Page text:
Kenya is even more in focus today with the possibility that Senator Barack Obama, whose father came from Kenya, could be the next U.S. president. Obama's ascendancy has generated interest in his roots, from people in the U.S. preparing to vote November 4, and from bystanders across the world. Part of the intrigue has come from the success of Obama's memoir, Dreams from My Father, and fueled by an endless flow of journalists to his father's birthplace.
Kenya's Favorite Sons
It's this growing interest to understand Kenya and its people -- and my personal story -- that prompted FRONTLINE/World to send me back to my homeland to see what my countrymen are saying about the presidential race.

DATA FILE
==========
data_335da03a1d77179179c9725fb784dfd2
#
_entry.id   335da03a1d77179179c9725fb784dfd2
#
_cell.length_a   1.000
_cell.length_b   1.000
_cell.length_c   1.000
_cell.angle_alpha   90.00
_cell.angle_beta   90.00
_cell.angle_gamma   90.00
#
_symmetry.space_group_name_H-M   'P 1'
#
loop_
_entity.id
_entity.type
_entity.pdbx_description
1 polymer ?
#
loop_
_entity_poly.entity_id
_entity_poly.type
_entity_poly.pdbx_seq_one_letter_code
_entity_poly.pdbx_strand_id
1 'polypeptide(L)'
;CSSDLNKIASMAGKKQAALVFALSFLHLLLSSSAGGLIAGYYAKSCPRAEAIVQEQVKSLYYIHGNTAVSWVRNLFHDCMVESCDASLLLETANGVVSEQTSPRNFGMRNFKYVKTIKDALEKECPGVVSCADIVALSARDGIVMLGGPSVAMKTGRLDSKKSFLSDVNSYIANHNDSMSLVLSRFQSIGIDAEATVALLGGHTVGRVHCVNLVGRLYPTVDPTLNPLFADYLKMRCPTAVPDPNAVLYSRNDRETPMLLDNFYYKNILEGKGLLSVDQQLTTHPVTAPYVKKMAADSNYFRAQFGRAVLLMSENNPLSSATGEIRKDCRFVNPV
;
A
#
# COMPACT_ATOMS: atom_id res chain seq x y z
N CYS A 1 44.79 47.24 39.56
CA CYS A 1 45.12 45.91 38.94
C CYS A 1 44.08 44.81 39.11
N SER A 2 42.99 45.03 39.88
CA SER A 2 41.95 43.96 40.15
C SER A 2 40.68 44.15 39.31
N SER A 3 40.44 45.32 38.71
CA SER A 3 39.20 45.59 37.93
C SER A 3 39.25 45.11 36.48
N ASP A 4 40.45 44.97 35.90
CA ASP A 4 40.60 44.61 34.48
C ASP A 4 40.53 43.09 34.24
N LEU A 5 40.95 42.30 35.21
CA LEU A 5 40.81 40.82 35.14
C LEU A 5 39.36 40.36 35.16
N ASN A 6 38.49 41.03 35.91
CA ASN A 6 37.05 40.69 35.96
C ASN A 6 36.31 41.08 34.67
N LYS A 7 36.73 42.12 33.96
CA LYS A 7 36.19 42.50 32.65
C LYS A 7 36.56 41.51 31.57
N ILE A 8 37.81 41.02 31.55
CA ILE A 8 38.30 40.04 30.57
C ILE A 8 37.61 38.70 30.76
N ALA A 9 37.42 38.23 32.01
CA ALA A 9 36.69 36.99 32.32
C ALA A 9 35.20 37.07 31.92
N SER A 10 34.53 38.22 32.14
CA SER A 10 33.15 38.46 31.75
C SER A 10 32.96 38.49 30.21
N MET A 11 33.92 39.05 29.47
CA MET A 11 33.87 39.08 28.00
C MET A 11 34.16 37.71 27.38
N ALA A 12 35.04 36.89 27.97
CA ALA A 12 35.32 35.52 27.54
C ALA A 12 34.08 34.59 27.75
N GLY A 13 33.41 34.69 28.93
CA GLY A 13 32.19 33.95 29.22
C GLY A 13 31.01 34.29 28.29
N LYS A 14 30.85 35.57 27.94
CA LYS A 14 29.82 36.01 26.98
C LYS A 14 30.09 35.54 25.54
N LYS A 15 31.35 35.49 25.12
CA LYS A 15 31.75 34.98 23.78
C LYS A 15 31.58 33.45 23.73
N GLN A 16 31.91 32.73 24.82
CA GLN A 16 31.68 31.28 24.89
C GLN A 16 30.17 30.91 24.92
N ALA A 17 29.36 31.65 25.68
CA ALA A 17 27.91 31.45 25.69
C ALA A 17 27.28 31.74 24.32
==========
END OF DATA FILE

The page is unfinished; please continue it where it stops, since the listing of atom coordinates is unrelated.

"Sweet Home Obama," the video report I came back with, looks at Kenyans' hopes and expectations of Obama -- rooted in the belief that if he becomes president, he will alleviate the country's problems.
Sen, Barack Obama, seen here with his grandmother on a trip to Kenya in 2006.
Most important, the story goes beyond Kenya's obsession with Obama to explain the broader expectations of Kenya's other sons -- people like me. When I read the story of Obama's father, I marveled at how his story paralleled mine, even though we grew up in different generations. We were both born in Nyanza province, sons of estranged fathers. But somehow we both managed to rise above this and excel in American institutions of higher learning.
I see my story mirrored in many Kenyans. Once they succeed, most of these men and women are expected to be the keepers of their families, villages, tribes, and even countries. They complain little as they go through agony at home and abroad to provide for their relatives. Most expect nothing in return.